From Chicken Soup for the Working Mom's Soul

Are You Listening?

One recent morning, a morning like any other, I was involved in my usual assortment of tasks. I was preparing breakfast, getting the kids ready for school, helping my daughter finish some neglected homework, cleaning the kitchen, and all the while itching to get to the pile of emails and voice mails waiting for me in my office. I added one more task when I began reading a magazine article. The headline shouted: SOME ATTENTION MUST BE PAID!

While my daughter’s sweet little voice prattled on about something I never quite heard, I proceeded to read the article. I read in my usual distracted fashion. I scanned a paragraph, realized I hadn’t comprehended the words, then reread it. Scanned another paragraph, realized I hadn’t comprehended it, reread it. Finally, it occurred to me what I was reading. It was an article about our distracted society. Carefully packing my car keys in my son’s lunchbox, I read on.

Apparently, there was a gathering of technology types who talked about the advances in communications and business and what they mean for society. An executive stood to speak, and she identified an epidemic she called “continuous partial attention.” As her audience ignored her to gaze into their laptops and check their phones for text messages, she elaborated.

She said that in today’s world we are continually plugged in. Our mobile electronic devices keep us connected to all of our many responsibilities, no matter where we are. We live in perpetual contact with everyone and everything. We commend ourselves for our availability to those who might need us at any given moment, using tools always at our fingertips. Well, it’s true! And don’t you love it?

Thirteen years ago, when my husband and I decided to start a family, I knew that my high-pressure radio sales job would no longer suit my lifestyle. So during my seventh month of pregnancy with my first child, I put out the proverbial shingle and became a media-buying consultant. I brought with me some of the clients and contacts from my previous job, and I hit the ground running.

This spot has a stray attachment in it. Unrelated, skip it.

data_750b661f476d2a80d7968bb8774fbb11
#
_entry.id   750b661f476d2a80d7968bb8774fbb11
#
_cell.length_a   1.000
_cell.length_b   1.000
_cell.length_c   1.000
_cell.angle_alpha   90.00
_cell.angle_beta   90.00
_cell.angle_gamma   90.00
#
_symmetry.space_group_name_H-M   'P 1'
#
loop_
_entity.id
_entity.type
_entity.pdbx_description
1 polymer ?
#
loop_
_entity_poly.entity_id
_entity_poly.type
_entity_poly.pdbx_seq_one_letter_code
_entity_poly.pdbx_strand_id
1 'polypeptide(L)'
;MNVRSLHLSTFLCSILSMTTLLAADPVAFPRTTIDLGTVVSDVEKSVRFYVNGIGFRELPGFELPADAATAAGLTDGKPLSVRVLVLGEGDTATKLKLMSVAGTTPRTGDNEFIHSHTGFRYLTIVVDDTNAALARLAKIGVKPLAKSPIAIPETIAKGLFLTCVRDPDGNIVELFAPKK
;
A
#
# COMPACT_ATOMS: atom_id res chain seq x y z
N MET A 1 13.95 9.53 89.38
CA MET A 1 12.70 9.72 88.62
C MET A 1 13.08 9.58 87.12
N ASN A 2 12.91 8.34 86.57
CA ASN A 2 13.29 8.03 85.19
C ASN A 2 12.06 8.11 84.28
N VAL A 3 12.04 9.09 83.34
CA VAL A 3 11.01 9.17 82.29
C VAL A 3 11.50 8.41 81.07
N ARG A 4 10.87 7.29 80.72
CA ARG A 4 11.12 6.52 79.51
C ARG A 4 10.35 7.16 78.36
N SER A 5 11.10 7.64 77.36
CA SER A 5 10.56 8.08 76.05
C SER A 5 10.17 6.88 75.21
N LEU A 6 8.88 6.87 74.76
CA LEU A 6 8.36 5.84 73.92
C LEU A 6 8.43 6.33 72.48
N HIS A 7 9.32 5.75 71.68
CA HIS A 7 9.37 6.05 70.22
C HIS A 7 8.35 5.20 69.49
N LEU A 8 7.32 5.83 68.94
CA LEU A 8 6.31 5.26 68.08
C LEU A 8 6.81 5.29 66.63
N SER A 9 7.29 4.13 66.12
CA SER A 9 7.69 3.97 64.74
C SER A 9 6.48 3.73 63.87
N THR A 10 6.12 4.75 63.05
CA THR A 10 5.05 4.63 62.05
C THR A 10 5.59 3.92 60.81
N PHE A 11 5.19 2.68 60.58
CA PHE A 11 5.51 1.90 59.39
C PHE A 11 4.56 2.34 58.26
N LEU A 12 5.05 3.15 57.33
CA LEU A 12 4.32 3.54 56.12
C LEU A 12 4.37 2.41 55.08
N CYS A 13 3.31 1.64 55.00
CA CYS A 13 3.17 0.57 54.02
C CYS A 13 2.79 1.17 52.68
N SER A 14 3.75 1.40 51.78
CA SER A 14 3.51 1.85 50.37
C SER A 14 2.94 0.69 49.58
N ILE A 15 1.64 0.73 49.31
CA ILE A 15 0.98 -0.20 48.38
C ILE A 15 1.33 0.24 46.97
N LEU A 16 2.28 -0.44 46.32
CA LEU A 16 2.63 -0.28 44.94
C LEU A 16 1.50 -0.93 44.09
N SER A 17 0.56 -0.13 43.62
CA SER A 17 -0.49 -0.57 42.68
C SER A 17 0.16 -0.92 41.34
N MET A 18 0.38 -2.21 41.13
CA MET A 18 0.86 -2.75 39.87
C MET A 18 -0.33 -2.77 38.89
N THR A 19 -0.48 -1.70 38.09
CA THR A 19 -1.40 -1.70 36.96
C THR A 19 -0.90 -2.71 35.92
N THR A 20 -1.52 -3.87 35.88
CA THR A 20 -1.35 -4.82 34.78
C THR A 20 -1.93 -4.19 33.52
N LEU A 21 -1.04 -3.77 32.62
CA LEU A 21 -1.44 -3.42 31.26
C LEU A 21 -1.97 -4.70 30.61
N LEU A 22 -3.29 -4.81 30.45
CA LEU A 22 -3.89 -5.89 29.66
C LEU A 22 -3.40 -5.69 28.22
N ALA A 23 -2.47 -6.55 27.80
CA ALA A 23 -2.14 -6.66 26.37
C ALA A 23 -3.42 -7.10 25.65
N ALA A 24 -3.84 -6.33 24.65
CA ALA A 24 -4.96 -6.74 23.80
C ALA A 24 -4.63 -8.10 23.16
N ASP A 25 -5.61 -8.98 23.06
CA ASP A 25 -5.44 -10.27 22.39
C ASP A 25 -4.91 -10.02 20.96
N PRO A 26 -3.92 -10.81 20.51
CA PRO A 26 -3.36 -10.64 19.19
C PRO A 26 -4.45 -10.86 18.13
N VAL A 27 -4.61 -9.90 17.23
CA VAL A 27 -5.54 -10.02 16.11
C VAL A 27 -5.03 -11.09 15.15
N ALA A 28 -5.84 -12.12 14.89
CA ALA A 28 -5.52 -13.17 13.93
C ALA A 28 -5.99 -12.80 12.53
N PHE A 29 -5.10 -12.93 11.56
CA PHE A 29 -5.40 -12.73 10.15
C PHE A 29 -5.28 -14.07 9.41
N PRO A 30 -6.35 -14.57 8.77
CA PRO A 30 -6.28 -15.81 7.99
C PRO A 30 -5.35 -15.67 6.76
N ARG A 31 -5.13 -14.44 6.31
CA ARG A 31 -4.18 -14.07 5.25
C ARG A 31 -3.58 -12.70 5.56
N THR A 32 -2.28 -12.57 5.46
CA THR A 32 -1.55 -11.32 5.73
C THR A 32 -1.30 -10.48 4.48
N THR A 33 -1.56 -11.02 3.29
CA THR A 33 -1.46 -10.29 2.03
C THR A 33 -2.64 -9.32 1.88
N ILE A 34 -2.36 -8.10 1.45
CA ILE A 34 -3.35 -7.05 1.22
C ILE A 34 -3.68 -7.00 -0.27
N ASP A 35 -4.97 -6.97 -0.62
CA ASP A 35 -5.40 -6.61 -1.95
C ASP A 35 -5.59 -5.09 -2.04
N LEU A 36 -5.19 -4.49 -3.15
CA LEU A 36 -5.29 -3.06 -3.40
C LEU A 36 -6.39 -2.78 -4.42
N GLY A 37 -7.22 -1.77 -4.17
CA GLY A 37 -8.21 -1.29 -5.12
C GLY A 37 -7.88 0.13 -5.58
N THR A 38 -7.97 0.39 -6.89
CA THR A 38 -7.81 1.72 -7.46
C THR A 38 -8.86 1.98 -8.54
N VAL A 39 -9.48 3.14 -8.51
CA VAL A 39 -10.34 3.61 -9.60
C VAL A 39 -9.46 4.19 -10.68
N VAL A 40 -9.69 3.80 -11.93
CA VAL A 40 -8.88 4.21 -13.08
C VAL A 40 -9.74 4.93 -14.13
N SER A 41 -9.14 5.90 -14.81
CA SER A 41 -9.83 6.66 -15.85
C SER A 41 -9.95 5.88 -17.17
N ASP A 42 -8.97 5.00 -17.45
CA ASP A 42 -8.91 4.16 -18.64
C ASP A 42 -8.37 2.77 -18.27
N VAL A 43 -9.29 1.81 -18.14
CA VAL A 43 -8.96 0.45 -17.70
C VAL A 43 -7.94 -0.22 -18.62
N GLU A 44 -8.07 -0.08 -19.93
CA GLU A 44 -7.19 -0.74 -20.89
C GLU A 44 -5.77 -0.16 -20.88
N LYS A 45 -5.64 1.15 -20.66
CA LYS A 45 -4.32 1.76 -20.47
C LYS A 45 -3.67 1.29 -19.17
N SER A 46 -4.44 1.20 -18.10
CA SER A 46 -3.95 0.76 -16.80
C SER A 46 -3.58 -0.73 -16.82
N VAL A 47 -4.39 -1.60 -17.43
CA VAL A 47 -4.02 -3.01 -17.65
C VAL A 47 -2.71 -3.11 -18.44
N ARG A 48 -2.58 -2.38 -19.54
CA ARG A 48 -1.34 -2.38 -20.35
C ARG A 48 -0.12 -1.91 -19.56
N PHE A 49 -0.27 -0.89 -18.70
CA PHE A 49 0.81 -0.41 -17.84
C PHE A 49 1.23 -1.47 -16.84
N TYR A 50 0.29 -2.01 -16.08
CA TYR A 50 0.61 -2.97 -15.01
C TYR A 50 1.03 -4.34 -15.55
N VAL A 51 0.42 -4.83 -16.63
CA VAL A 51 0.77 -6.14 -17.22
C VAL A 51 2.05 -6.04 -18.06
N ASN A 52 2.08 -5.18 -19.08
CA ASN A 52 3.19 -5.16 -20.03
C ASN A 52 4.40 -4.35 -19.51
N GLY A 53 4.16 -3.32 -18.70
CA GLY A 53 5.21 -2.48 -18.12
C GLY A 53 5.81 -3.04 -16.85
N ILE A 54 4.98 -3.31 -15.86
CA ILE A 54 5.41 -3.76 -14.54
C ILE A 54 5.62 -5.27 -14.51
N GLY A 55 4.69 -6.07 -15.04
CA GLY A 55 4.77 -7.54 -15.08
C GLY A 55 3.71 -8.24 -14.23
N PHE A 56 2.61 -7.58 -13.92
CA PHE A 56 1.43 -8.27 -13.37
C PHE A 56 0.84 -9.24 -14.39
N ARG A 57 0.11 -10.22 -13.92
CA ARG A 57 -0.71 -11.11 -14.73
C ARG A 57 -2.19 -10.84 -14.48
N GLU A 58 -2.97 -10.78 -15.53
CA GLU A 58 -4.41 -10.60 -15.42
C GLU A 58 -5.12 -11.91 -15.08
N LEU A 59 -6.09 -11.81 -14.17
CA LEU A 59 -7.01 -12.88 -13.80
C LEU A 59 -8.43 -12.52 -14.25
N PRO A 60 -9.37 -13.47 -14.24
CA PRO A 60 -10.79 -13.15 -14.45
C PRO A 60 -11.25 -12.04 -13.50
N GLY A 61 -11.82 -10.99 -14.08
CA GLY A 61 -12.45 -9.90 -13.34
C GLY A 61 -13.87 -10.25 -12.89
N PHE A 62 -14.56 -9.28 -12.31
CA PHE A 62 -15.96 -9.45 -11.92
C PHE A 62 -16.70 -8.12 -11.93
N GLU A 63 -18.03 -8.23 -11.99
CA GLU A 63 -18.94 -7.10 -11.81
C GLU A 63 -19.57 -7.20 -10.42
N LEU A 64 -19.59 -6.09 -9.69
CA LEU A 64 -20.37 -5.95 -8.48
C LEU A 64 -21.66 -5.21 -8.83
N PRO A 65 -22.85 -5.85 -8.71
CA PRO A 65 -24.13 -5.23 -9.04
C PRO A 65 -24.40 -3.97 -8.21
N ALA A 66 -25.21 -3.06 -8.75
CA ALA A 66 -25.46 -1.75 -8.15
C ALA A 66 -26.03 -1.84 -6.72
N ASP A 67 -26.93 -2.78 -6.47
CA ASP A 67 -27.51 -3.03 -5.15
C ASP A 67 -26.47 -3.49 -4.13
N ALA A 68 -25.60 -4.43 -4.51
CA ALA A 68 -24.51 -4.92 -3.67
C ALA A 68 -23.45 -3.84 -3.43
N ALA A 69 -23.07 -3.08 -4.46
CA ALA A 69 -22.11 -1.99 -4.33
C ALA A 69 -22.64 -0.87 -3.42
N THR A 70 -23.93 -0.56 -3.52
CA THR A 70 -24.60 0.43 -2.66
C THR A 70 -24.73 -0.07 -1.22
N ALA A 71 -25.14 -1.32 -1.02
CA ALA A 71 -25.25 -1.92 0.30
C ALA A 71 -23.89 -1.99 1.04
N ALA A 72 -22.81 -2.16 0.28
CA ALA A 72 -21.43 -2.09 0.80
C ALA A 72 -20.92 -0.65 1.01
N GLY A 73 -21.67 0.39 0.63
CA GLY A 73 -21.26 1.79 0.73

I knew that I had technology to thank for my ability to work from home. With faxes, voice mail, and the newly emerging Internet, work no longer needed to be done in “real time.” I could communicate with clients and suppliers when it was most convenient for me. I could earn a good income for work I found enjoyable, while still being an available and attentive mother to my children. What a wonderful new world!

But thirteen years later as I stood reading this magazine, I realized that something had shifted. The article identified some alarming changes brought on by the new technologies. The proliferation of communication tools, such as cell phones, e-mail, and PDAs, has created a world in which our clients, friends, and acquaintances can contact us at any time or place. They can call us in our cars from their cars. They can send us texts asking us to take action. They can juggle two tasks at once by sending us an e-mail while talking to someone else on the telephone.

The balance has tipped. The fact that we now can be available wherever we are has evolved into the expectation that we should be available wherever we are. The pace of life has accelerated dramatically. And the result is that we’re becoming more removed from the moment we’re engaged in because we leave ourselves open to spontaneous interruptions that suddenly demand our focus. The technology that once expanded our time is now consuming it, leaving us constantly feeling like there’s something else we’re supposed to be doing.

Snapping back to the present, I realized that standing in my kitchen I wasn’t particularly available to anyone! Noticing that my daughter had walked away from my lack of conversation, I suddenly wondered what it was she’d been trying to tell me. And how urgent were those e-mails in the other room at 7:30 in the morning when my kids were right there asking for just five more minutes of my attention? And what on earth was I doing reading a magazine article when the real task at hand was to get the children ready for school?

Well, it was one of life’s little epiphanies. It reminded me of a lesson I keep relearning: the most worthy goal is to strive to be present and grounded in a tangible place and time. I had structured my life to be available to my clients when they needed me, but more important, to my children when they needed me. And that moment was now. The magazine and the e-mails and the voice mails and the cleaning could wait.

Contemporary life offers so many opportunities and choices for women, and each of us is figuring it out as we go along. I’ve discovered that while I have multiple responsibilities, each can be accomplished in its own time. I find it useful to block out sections of time for each of the things that matter, temporarily setting aside the rest. There is something to be said for compartmentalizing, especially when our children are involved.

True, it does take a lot of practice to focus on being in the moment, but it makes life so much more meaningful. Distractions are everywhere, but our lives are now! No matter how much work we have to do—with careers, parenting, home maintenance, church, and civic involvement— if we put our whole minds and bodies into performing each task with intention, we can feel less burdened and more rewarded.

It is only when we pay attention to life as we’re living it that the true richness of all we have can truly be appreciated. So let’s never forget to seize the moment!

Jennifer L. White

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